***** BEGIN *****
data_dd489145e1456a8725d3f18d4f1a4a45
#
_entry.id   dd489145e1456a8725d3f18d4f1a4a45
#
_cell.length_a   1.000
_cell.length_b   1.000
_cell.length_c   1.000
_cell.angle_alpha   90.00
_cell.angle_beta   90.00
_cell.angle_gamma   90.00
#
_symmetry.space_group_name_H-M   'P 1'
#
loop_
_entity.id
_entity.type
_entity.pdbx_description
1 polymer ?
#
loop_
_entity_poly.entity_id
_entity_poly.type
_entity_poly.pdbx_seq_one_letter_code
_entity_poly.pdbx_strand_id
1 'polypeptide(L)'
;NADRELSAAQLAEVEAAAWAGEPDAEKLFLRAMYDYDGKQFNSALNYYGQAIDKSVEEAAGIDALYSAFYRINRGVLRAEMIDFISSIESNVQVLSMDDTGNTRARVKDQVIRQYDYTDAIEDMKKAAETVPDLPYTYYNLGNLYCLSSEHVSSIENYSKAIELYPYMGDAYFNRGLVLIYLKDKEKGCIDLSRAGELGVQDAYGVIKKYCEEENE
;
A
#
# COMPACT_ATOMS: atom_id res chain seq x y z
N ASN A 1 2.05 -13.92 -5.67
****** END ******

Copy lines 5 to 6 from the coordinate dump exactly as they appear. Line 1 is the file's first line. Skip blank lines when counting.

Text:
_cell.length_a   1.000
_cell.length_b   1.000